How are you all? Today, I want to speak to you about CBT and explain a bit about what it is and how it can help people, as well as some of the cons of it.
So, I’ll start with a bit of background on my experience of CBT. I had my first session of CBT for social anxiety when I was around 15 years old and I attended CAMHS (Child and Adolescent Mental Health Service) – side note: Camhs did not help me whatsoever, but we’ll talk more about that in another post.
My experience of CBT at Camhs was…not the best. I completed 1 session, decided it wasn’t for me and refused to do another session. This isn’t to say CBT is unhelpful for everyone, but frankly 15 year old depressed me was not in the right mindset to complete a course of therapy. The irony that my therapy was for anxiety, and it made me anxious…
Aaaaanyway.. I then tried a bit of psychotherapy (will discuss in another post) and other than that hadn’t done any more therapy until this year. I went to my doctors a few weeks ago, and he referred me to IAPT (Improving Access to Psychological therapies), which is a service used to treated anxiety and depression in adults. It’s an online service that you use once a week to discuss your feelings with a therapist suited to you and complete your course of CBT for that week. Honestly, I did find this quite helpful. I ended up getting referred to another service called EDIT (Early Detection and Intervention Team) but, again, I’ll tell you all about that in another post once I have some more about it to update you on – I’ve only had the assessment so far! Back to what I was saying.. This course of CBT I found much more helpful because I actually tried. I eradicated the ‘this isn’t going to work for me’ mindset and forced myself to co-operate with my therapist. Don’t get me wrong, I think I need MUCH more face-to-face therapy to combat my social anxiety, but it was nice to have someone to ramble to every week.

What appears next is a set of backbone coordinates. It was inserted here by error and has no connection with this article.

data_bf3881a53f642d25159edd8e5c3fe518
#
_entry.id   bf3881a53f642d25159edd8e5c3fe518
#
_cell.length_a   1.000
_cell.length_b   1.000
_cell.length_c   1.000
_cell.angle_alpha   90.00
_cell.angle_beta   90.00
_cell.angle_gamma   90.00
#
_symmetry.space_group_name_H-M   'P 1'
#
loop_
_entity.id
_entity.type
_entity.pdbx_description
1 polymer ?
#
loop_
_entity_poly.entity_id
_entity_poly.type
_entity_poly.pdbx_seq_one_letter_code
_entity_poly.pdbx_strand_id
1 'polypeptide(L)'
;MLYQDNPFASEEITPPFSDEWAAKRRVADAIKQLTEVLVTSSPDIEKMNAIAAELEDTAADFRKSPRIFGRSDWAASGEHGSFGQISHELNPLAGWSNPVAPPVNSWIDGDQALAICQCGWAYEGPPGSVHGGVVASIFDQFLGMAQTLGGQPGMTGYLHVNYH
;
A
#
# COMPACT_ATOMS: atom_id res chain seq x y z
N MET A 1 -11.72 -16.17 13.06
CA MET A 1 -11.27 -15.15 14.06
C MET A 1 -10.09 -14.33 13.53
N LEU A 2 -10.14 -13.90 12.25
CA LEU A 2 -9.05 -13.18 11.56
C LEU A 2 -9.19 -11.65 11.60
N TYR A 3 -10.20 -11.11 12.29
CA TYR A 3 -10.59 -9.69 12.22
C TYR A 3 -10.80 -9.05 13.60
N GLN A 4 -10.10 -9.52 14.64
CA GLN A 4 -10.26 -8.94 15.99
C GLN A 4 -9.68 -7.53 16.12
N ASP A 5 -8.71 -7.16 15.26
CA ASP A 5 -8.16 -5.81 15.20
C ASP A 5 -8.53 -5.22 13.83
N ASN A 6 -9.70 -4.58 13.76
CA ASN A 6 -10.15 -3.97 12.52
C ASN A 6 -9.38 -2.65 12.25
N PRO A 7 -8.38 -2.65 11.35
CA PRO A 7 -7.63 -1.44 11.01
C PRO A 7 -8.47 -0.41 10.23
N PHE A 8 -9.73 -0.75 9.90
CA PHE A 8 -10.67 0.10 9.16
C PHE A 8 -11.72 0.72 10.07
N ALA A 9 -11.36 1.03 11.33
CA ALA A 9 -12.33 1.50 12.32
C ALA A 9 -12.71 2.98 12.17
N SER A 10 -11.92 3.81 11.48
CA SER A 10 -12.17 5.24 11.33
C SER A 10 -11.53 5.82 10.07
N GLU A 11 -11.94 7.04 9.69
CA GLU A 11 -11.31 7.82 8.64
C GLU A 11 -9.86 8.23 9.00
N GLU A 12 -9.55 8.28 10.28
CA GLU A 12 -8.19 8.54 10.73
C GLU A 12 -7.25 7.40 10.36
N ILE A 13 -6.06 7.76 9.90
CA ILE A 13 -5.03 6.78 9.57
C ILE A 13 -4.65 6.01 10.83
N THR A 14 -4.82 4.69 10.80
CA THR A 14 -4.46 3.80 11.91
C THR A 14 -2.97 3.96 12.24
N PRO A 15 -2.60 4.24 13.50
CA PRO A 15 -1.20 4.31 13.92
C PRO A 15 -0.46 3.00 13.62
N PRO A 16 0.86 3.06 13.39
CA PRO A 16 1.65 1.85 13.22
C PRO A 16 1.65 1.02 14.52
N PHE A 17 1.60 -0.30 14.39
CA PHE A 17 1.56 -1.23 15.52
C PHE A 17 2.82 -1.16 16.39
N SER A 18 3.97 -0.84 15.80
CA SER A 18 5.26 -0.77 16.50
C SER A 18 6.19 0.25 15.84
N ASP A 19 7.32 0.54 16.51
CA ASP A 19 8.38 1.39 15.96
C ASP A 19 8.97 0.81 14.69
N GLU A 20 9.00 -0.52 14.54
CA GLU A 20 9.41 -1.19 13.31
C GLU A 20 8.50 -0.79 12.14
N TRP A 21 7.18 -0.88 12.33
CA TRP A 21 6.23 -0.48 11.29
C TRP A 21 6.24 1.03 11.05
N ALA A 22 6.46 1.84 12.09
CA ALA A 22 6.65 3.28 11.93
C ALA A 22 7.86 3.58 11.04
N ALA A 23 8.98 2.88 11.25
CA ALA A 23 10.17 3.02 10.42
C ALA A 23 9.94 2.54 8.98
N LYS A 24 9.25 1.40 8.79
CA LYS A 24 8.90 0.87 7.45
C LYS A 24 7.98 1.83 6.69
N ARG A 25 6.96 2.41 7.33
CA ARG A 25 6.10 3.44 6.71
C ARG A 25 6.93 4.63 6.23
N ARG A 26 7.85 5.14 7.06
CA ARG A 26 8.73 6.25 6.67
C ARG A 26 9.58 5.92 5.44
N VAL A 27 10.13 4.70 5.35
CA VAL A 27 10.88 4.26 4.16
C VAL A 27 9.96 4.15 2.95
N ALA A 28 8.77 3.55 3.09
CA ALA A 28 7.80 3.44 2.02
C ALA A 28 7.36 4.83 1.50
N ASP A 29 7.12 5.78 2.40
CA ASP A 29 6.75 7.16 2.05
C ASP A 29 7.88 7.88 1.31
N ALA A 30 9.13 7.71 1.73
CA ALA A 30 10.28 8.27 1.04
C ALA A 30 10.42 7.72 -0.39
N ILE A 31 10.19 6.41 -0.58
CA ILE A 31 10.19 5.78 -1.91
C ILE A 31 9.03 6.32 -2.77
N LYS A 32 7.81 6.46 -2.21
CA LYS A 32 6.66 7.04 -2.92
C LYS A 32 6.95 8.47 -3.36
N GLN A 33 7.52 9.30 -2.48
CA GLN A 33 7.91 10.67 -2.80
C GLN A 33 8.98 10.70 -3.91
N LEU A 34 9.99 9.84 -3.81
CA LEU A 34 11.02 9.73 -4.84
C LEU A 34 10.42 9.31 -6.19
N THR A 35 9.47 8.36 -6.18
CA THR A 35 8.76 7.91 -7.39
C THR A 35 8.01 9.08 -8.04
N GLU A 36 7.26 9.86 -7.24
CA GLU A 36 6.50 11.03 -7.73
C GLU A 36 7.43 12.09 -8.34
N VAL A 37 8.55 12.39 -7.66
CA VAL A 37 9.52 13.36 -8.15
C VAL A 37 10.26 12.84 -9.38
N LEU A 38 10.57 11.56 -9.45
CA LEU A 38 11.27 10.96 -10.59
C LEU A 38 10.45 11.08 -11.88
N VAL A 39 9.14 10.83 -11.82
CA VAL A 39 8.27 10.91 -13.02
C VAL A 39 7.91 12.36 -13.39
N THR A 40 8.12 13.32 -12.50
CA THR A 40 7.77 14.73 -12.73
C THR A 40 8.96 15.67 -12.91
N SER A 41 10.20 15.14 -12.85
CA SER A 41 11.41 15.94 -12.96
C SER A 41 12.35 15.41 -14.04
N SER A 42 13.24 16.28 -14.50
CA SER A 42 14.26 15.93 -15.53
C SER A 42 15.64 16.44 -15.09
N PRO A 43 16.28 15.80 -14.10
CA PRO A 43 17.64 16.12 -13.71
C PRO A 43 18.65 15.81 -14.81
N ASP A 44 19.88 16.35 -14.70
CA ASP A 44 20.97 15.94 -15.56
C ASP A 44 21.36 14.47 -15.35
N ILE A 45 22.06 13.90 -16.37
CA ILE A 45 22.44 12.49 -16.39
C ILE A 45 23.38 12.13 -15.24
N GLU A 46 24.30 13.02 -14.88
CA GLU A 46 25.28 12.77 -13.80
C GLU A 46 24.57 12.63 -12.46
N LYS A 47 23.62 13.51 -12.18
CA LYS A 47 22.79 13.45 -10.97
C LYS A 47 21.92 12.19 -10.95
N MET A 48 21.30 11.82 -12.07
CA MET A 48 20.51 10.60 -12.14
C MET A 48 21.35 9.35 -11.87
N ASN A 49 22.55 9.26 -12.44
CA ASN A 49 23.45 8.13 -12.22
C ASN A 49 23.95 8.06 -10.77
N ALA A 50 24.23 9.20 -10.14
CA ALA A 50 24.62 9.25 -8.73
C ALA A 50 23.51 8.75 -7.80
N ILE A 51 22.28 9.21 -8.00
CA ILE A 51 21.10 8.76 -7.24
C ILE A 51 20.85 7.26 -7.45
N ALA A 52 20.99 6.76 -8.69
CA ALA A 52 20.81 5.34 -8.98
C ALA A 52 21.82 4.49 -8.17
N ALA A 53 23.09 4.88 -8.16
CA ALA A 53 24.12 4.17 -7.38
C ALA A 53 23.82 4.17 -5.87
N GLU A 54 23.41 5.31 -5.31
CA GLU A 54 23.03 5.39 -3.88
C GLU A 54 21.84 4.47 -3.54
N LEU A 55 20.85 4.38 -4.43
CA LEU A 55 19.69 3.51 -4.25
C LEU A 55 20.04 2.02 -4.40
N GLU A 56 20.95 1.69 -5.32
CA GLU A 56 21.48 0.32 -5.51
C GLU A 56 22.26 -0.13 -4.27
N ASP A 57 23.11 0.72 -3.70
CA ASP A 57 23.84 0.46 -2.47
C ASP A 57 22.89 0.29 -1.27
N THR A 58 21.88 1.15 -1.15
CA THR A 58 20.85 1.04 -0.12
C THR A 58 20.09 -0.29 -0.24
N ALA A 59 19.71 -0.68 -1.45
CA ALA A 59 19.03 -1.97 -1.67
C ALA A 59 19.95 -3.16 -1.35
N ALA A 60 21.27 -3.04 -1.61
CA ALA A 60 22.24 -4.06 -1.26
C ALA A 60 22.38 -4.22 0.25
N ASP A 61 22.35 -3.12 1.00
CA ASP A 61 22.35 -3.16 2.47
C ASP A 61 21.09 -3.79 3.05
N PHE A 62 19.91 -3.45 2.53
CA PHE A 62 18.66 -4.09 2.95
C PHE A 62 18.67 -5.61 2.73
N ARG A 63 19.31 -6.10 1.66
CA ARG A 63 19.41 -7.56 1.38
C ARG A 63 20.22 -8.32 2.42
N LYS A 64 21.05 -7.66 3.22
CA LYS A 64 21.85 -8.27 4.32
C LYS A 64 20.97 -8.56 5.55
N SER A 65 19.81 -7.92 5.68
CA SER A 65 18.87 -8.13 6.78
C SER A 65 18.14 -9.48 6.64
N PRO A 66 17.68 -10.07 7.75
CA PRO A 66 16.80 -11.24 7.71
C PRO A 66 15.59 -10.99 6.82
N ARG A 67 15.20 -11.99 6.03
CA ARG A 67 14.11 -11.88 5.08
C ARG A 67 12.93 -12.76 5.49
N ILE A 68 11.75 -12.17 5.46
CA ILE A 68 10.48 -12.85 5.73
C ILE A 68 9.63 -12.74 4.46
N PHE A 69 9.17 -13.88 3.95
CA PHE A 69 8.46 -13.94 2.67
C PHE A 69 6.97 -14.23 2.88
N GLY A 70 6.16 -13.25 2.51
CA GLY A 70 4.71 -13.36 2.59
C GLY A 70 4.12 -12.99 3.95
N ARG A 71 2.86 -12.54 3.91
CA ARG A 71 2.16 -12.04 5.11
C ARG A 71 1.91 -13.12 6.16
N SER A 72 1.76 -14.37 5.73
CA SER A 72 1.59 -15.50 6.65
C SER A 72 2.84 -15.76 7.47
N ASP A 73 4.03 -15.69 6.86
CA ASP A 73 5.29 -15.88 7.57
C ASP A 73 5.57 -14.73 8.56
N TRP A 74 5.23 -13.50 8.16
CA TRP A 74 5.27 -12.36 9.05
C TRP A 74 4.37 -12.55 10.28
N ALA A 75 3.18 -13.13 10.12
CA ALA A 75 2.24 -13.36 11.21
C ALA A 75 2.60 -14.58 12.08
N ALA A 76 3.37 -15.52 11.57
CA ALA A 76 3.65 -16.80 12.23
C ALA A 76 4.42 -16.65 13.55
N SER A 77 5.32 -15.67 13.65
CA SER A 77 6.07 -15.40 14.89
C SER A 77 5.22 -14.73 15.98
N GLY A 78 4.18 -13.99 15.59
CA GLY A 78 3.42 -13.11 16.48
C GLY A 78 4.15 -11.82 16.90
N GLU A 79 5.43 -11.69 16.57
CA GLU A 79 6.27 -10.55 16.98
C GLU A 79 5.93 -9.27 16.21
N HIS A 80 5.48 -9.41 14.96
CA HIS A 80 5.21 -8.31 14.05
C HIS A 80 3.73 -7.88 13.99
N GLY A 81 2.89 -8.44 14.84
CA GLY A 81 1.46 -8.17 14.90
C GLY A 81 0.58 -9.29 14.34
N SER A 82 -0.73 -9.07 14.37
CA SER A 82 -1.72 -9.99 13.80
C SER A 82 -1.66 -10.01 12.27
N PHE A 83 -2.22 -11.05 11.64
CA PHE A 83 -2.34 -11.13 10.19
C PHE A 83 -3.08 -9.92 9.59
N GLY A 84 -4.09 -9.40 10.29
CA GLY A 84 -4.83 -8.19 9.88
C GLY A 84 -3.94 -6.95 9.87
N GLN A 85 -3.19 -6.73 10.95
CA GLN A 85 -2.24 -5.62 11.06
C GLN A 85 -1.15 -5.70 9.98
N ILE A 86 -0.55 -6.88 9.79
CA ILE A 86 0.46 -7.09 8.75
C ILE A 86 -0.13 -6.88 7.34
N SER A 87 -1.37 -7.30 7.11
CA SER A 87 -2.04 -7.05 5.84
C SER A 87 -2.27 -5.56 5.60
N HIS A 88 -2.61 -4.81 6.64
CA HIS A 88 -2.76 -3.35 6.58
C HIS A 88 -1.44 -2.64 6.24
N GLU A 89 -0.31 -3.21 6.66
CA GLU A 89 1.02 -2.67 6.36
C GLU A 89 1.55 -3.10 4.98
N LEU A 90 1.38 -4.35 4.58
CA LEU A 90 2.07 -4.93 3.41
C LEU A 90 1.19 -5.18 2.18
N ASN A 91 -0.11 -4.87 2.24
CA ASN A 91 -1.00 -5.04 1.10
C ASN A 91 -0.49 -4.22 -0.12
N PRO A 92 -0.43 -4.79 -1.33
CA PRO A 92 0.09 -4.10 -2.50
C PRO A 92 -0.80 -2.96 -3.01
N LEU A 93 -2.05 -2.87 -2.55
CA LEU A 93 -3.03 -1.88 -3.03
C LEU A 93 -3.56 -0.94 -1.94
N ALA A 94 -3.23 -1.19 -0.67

That leads me to now, where I will be starting CBT for bipolar with the EDIT team in a few months. Obviously I haven’t started yet, but I’ll let you know how it goes in due course!
So, that’s a bit about my backgroud with CBT. Overall, I’ve completed 7 weeks of CBT which of course isn’t a lot, but I do feel it’s enough for me to explain to you guys what CBT actually is, what it consists of and what its aims are. CBT is a type of therapy that aims to change our problematic thought patterns and behaviour. An example of this is when I did CBT for my social anxiety: they taught me that it’s possible I find social situations harder as I run away from them to protect myself, which in turn makes me even more afraid as I haven’t allowed myself to stay in the situation to teach myself it’s safe. How will you ever overcome a fear if you don’t face it head on ? This definitely helped me as the more I’ve forced myself to leave the house alone, the easier it has got!
CBT primarily focuses on the cycle of how our thoughts and beliefs (cognitive) affect our behaviours and actions. (behavioural). An example of this with depression is that an individual may isolate themselves from their friends as they feel low/depressed, which in turn makes them more depressed/low as they feel isolated from their friends, which then causes them to isolate themselves even more as they feel low. Does that make sense? It’s a never-ending cycle, and that cycle is what CBT aims to help people climb out of.
Personally, I think the theory of CBT is extremely valid and the therapy can help many, many people. Something I will say is that you 100% have to WANT to recover/get better for it to work, it’s not something you can go into half-hearted expecting it to cure you. You have to put the work in, and you have to have faith it will help you. For me, it only worked as I got older and co-operated more. It only works if you give it a chance.
Do you guys have any questions? Have you attended CBT yourself? How did you find it? Let me know down in the comments section of this post!
Lots of love,